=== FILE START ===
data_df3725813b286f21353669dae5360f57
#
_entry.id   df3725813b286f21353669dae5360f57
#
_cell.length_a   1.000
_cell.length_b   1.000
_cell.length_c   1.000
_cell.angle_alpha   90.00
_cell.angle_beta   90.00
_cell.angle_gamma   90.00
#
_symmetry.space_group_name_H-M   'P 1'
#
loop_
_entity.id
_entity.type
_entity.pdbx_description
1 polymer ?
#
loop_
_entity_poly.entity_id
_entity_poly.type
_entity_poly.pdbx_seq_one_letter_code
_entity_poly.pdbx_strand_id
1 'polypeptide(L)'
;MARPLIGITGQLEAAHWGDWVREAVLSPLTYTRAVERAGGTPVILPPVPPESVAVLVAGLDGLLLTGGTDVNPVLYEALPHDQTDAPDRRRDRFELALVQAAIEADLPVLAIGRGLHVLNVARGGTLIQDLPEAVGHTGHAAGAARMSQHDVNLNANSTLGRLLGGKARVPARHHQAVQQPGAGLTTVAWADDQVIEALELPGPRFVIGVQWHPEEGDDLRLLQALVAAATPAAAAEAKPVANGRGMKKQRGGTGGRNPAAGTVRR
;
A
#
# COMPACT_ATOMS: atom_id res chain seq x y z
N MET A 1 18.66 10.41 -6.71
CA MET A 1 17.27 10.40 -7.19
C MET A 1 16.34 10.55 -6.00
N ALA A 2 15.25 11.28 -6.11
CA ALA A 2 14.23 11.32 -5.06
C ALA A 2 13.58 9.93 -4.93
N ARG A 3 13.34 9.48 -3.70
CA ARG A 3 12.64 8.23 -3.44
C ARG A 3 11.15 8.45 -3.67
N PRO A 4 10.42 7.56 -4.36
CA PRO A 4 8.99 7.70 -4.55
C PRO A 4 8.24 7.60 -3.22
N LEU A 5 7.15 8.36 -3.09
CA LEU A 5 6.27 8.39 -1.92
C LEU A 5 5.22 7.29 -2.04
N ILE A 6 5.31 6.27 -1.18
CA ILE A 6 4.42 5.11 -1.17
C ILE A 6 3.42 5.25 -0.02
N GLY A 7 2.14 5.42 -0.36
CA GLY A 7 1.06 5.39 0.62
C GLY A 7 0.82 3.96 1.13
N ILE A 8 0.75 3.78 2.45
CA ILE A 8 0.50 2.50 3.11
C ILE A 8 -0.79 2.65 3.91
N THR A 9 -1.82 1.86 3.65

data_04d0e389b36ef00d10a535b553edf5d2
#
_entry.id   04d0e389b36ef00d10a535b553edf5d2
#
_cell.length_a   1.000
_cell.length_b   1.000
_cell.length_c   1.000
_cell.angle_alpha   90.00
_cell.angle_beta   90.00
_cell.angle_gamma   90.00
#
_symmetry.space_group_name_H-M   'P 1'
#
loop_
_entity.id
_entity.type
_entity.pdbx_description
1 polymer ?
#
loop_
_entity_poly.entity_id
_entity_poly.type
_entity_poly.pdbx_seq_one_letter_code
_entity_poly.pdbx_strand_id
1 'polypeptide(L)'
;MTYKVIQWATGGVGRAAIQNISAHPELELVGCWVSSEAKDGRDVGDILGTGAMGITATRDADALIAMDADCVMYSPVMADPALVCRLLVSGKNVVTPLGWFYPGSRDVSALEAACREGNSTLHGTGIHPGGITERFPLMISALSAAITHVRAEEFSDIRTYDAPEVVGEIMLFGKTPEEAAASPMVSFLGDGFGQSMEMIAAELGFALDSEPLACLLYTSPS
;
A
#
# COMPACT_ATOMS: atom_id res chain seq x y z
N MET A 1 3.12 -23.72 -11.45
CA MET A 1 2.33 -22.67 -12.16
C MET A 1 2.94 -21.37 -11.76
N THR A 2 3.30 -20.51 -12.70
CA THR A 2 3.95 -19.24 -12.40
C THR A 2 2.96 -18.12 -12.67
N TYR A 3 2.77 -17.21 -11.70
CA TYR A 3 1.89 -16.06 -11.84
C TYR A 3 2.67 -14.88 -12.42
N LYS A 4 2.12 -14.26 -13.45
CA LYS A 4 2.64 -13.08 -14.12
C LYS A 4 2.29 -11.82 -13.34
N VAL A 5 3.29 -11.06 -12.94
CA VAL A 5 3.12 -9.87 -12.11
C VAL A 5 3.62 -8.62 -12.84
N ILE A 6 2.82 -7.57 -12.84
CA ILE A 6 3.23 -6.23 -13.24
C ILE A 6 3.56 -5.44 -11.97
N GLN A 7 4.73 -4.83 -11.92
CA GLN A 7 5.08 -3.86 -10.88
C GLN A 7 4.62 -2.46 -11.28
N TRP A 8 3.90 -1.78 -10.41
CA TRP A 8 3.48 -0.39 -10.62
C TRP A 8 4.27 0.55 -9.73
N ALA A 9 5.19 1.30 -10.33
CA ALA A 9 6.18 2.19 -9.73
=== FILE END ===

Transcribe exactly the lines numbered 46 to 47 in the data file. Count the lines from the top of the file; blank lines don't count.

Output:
N ILE A 6 5.31 6.27 -1.18
CA ILE A 6 4.42 5.11 -1.17